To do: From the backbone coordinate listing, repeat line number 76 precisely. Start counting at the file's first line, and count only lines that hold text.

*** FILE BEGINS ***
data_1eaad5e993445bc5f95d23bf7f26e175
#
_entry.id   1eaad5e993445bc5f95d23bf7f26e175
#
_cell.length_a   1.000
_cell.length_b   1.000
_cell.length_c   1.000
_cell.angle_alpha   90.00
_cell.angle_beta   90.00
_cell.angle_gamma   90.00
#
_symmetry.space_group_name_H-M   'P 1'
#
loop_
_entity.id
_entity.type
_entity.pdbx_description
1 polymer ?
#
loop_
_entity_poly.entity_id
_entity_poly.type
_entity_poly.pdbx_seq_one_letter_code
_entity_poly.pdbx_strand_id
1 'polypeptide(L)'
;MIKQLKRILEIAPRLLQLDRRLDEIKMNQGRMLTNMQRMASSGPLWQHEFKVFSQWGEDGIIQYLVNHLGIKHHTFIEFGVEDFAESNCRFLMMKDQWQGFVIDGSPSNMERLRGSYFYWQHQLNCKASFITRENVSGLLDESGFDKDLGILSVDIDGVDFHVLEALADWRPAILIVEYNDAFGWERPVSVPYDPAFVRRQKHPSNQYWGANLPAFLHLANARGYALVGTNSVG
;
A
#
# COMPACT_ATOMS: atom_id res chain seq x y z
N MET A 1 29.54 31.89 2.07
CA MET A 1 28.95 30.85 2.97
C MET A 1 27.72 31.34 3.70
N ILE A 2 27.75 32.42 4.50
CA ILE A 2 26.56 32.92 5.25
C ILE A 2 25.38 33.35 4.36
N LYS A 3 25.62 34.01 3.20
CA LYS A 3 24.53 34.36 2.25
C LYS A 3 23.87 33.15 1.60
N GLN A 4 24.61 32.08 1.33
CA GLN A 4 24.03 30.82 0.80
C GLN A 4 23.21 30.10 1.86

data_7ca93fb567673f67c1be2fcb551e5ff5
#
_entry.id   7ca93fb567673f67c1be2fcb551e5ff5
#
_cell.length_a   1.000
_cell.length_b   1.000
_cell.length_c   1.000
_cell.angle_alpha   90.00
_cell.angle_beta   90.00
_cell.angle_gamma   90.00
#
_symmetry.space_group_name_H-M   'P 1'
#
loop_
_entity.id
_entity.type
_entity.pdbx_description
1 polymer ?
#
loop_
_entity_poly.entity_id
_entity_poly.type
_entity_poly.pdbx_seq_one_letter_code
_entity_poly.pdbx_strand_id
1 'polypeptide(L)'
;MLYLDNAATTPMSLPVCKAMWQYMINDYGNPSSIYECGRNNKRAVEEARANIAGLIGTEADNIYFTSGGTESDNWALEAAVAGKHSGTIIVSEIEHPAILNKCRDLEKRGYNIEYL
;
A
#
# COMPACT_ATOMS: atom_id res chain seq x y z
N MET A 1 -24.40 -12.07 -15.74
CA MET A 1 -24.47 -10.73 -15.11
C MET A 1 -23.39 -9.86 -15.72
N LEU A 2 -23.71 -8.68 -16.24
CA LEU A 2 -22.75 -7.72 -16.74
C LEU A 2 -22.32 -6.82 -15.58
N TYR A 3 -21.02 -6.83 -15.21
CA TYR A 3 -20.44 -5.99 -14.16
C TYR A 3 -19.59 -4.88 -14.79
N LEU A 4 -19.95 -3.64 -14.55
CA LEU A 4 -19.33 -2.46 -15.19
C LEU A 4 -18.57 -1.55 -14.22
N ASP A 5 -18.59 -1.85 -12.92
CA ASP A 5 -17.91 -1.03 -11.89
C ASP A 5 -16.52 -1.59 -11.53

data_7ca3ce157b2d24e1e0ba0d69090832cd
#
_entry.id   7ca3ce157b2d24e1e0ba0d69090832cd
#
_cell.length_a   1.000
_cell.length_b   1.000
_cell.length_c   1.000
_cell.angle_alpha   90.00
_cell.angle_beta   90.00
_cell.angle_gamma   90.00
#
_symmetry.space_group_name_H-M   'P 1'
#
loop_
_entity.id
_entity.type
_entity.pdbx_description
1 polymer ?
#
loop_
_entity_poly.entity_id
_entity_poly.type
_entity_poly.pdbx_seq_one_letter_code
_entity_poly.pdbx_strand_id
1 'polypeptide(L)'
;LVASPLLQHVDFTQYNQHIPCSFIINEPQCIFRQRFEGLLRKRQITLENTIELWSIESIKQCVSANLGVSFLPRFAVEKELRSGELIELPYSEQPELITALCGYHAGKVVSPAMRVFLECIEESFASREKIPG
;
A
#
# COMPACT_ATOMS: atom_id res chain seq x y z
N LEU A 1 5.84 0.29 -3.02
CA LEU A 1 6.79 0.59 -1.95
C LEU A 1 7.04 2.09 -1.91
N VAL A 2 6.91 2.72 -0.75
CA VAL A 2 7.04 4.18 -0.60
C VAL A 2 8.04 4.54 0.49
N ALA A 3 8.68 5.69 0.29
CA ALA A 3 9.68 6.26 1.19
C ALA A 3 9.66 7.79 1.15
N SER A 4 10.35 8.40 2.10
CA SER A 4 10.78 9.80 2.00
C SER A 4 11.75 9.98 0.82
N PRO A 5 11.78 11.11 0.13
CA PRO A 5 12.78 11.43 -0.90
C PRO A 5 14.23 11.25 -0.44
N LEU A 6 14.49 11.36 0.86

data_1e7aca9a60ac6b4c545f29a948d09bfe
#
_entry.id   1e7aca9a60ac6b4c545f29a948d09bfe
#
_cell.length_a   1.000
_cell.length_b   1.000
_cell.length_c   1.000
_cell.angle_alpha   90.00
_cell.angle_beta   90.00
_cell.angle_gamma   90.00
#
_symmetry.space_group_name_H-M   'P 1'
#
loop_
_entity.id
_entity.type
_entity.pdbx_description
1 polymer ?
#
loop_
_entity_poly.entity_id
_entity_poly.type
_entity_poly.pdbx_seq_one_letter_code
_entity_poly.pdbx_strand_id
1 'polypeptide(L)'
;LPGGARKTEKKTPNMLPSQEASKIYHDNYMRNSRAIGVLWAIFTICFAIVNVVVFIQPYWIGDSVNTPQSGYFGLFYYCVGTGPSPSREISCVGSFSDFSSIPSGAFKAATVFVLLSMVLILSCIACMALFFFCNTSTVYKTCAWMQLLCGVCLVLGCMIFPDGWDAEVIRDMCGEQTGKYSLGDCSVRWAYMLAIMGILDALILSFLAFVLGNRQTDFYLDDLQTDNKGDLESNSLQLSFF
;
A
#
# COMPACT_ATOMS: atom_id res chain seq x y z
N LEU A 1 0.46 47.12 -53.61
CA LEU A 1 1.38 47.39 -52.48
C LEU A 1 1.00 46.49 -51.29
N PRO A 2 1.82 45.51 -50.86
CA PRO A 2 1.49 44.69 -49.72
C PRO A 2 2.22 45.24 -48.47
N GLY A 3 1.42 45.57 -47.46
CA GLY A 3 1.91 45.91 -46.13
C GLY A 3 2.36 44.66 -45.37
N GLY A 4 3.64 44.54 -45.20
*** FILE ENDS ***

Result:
N LEU A 2 -23.71 -8.68 -16.24